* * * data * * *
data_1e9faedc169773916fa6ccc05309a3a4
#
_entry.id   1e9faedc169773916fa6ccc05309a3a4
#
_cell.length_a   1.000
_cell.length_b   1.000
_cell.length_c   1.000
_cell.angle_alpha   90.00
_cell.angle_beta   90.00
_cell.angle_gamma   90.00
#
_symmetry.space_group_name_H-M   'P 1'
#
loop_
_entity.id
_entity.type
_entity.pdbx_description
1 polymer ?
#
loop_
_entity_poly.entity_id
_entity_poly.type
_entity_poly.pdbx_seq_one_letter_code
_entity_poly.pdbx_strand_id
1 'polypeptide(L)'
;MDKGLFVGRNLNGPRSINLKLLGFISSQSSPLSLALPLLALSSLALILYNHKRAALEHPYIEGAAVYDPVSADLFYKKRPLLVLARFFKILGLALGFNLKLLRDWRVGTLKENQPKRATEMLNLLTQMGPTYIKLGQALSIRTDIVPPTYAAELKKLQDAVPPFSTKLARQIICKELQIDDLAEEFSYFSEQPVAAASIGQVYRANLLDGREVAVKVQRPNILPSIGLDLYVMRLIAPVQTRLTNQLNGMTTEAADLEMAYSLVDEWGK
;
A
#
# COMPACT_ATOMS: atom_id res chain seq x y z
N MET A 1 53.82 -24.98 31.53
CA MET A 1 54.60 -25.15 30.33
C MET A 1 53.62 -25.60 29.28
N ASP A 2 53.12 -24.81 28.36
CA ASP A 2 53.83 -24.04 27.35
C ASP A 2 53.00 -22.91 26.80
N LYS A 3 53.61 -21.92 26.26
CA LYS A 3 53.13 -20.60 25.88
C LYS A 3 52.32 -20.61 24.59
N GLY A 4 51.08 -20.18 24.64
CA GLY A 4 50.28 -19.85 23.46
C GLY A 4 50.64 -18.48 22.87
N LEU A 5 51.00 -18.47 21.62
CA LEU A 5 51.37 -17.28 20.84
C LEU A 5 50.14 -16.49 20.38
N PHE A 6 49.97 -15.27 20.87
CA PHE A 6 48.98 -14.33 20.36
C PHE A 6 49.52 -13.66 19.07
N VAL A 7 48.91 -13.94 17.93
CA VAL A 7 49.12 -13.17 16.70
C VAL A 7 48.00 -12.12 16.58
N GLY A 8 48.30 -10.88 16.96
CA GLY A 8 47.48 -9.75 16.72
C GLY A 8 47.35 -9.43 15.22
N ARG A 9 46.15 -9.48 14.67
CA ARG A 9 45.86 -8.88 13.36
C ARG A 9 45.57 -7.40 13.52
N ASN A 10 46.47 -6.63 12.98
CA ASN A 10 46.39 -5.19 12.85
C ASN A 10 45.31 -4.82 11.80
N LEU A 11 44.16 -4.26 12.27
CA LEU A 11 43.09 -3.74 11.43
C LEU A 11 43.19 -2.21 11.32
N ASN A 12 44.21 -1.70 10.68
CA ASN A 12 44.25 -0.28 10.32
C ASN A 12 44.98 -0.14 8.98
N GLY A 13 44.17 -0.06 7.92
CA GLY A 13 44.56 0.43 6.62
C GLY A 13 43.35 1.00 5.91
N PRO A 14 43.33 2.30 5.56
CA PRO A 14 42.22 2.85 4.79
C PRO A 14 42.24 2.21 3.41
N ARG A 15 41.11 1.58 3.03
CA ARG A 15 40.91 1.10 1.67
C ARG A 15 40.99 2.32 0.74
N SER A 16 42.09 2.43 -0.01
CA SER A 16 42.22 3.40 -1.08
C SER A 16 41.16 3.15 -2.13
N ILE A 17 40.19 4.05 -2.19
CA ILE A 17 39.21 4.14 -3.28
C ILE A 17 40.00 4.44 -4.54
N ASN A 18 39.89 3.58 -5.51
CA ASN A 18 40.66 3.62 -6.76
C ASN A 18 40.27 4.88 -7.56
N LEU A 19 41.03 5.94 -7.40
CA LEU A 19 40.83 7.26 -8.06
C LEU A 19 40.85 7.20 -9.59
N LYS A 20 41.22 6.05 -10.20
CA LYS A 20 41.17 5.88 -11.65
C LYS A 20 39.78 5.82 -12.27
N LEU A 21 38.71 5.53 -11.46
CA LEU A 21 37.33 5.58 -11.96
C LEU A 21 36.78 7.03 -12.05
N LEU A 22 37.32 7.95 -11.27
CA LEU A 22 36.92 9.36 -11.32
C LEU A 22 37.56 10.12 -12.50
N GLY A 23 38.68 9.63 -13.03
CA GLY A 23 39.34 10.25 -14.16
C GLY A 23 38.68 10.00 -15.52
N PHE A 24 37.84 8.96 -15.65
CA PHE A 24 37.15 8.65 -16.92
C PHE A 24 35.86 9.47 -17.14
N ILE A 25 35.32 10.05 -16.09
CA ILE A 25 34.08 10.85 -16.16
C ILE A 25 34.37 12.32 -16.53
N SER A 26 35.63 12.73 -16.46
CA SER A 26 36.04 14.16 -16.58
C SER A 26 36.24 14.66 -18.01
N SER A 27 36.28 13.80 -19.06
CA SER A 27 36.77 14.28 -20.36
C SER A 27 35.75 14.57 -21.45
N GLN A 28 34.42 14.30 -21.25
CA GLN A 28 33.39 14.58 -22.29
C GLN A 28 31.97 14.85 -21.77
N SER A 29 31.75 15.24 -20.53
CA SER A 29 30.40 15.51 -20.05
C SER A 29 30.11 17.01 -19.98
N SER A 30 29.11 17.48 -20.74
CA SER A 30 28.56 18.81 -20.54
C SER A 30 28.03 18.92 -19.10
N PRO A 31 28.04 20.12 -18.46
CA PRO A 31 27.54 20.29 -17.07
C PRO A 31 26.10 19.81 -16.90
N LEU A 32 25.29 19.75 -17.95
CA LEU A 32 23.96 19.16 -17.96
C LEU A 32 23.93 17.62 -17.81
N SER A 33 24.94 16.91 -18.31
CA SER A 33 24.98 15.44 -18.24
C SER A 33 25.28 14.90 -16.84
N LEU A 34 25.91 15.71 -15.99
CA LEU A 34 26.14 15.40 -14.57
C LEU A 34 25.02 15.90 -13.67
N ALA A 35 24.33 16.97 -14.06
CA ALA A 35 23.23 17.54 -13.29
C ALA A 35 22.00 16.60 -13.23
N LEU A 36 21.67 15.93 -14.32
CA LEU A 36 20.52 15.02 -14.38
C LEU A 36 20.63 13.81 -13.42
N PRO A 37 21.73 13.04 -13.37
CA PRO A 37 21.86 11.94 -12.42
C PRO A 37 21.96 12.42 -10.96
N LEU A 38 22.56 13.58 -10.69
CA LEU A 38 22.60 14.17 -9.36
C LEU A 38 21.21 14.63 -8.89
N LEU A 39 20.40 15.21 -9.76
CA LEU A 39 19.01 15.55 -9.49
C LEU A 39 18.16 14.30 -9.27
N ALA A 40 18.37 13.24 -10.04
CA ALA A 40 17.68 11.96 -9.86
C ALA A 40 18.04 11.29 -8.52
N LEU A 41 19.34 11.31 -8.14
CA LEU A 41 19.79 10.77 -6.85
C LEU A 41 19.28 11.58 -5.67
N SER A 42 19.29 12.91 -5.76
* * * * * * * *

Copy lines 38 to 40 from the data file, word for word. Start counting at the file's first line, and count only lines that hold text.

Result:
CA LYS A 3 53.13 -20.60 25.88
C LYS A 3 52.32 -20.61 24.59
N GLY A 4 51.08 -20.18 24.64